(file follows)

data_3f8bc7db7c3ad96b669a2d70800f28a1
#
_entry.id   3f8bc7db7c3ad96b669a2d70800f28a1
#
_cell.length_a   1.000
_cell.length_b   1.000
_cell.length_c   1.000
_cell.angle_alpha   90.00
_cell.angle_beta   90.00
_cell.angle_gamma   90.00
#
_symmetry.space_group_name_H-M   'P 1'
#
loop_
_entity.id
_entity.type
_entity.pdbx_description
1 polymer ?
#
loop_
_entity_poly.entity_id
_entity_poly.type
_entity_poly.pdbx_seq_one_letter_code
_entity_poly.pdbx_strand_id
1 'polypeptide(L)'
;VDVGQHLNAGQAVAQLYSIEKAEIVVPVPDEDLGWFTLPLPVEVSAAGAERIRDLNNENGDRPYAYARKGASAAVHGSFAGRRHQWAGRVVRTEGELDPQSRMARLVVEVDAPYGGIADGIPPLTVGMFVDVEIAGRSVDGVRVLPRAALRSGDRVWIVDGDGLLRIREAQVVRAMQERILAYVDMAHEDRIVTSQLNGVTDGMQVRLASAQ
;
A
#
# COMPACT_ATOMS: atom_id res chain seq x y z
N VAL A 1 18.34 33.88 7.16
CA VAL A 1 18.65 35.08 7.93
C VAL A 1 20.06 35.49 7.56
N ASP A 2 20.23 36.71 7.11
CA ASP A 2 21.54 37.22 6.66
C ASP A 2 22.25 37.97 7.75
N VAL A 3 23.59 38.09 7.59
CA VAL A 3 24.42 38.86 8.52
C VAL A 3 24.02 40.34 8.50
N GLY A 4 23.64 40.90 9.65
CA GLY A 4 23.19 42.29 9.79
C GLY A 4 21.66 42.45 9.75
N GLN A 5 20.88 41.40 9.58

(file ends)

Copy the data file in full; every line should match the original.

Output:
data_3f8bc7db7c3ad96b669a2d70800f28a1
#
_entry.id   3f8bc7db7c3ad96b669a2d70800f28a1
#
_cell.length_a   1.000
_cell.length_b   1.000
_cell.length_c   1.000
_cell.angle_alpha   90.00
_cell.angle_beta   90.00
_cell.angle_gamma   90.00
#
_symmetry.space_group_name_H-M   'P 1'
#
loop_
_entity.id
_entity.type
_entity.pdbx_description
1 polymer ?
#
loop_
_entity_poly.entity_id
_entity_poly.type
_entity_poly.pdbx_seq_one_letter_code
_entity_poly.pdbx_strand_id
1 'polypeptide(L)'
;VDVGQHLNAGQAVAQLYSIEKAEIVVPVPDEDLGWFTLPLPVEVSAAGAERIRDLNNENGDRPYAYARKGASAAVHGSFAGRRHQWAGRVVRTEGELDPQSRMARLVVEVDAPYGGIADGIPPLTVGMFVDVEIAGRSVDGVRVLPRAALRSGDRVWIVDGDGLLRIREAQVVRAMQERILAYVDMAHEDRIVTSQLNGVTDGMQVRLASAQ
;
A
#
# COMPACT_ATOMS: atom_id res chain seq x y z
N VAL A 1 18.34 33.88 7.16
CA VAL A 1 18.65 35.08 7.93
C VAL A 1 20.06 35.49 7.56
N ASP A 2 20.23 36.71 7.11
CA ASP A 2 21.54 37.22 6.66
C ASP A 2 22.25 37.97 7.75
N VAL A 3 23.59 38.09 7.59
CA VAL A 3 24.42 38.86 8.52
C VAL A 3 24.02 40.34 8.50
N GLY A 4 23.64 40.90 9.65
CA GLY A 4 23.19 42.29 9.79
C GLY A 4 21.66 42.45 9.75
N GLN A 5 20.88 41.40 9.58